Gains in racial economic equality have either remained flat or even worsened.
Last week’s commemoration of the March on Washington and this week’s celebration of Labor Day reminds us of the continued sacrifices and social and economic contributions of our country’s workers. Fifty years after the March on Washington for Jobs and Freedom left an indelible mark on the nation, we should remember that the struggle for racial equality had at its core many of the same foundations of the labor movement.
Labor organizations were key partners in efforts to advance civil rights. And yet one of the central political aims of the March has yet to be fulfilled: economic equality. Though the March was the catalyst for a series of landmark civil rights laws that helped dismantle legal racial barriers, many of the demands of the March, which included living wages and full employment, haven’t been met to this day.
It’s important not to overlook the progress that has been made on the economic front: since 1963, African-American poverty has experienced a 20 percent decline. African-Americans have also seen a 10 percent decline in making up the poorest Americans in terms of family income and a 10 percent increase in African-American representation of middle- and upper-income Americans from 1963 to today.
But in other areas, gains in racial economic equality have either remained flat or even worsened. Throughout the 50 years since the March on Washington for Jobs and Freedom, African-American unemployment has remained approximately twice that of white Americans and the current minimum wage of $7.25 is 23 percent less than it was in 1968 in real terms.
Minimum wage jobs comprise 3 of every 5 jobs created since the economic recovery. And African-Americans are more often employed in these sectors, which means they are less likely to have benefits and savings plans necessary to build their economic security.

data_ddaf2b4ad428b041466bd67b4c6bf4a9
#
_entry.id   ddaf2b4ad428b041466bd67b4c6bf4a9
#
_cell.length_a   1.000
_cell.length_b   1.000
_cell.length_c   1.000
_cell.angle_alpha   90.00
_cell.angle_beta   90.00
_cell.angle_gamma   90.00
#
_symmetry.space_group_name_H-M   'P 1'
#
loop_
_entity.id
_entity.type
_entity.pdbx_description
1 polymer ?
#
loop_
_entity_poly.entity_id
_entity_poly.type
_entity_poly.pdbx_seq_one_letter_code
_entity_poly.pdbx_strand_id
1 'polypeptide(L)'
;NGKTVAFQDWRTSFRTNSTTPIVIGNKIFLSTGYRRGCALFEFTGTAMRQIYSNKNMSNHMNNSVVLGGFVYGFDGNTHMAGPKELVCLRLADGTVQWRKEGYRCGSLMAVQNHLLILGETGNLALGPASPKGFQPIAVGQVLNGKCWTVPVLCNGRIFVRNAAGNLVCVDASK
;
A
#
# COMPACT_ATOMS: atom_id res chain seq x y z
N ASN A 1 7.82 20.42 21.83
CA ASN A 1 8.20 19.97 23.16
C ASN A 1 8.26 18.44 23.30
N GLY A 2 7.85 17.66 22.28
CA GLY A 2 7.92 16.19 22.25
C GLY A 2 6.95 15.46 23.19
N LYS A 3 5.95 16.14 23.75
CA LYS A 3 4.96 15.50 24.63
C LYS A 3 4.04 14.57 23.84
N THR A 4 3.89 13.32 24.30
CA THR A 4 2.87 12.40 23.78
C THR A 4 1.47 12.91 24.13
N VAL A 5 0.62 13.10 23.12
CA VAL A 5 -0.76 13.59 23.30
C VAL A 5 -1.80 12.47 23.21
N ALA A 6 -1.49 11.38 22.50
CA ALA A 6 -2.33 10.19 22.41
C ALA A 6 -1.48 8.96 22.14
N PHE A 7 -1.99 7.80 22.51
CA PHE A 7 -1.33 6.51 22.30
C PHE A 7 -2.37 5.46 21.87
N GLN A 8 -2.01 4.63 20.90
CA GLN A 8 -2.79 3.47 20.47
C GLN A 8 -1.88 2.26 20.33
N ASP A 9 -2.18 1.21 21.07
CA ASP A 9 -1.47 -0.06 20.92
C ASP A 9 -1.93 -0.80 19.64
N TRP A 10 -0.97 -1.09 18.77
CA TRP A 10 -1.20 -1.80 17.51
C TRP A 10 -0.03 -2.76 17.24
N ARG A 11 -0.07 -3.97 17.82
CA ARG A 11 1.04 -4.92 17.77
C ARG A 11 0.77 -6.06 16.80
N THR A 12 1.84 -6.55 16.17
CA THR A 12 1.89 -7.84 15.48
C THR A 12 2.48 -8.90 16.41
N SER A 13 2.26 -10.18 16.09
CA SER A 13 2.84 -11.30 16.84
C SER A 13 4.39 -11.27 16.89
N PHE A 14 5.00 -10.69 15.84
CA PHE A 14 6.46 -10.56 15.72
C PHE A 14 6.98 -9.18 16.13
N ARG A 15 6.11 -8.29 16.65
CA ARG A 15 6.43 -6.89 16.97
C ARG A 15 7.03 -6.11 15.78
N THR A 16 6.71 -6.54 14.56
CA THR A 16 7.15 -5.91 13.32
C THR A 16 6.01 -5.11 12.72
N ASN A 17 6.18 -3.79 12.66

Last week, a day after the anniversary of the March on Washington, fast food workers, along with allies, rallied in over 60 cities to protest the industry for its labor practices and demand a living wage to support themselves and their families. “I deserve to be treated with respect just like anybody else,” stated one fast food worker.
The progress made in closing racial disparities will not continue without a focus on bridging economic inequality. So the struggle against racial inequality, symbolized by the historic work started by the protestors in the March on Washington for Jobs and Freedom fifty years ago, must continue. And we must move forward and push for bold, forward-thinking policies such as raising the minimum wage to a living wage and ensuring employment for all to build economic security today and for generations to come.
Dedrick Asante-Muhammad is the senior director of the NAACP Economic Programs. To learn more about preventing foreclosure and personal finance, check out the NAACP Financial Freedom Center Facebook Page or on Twitter @naacpecon.
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(Photo: REUTERS/James Lawler Duggan)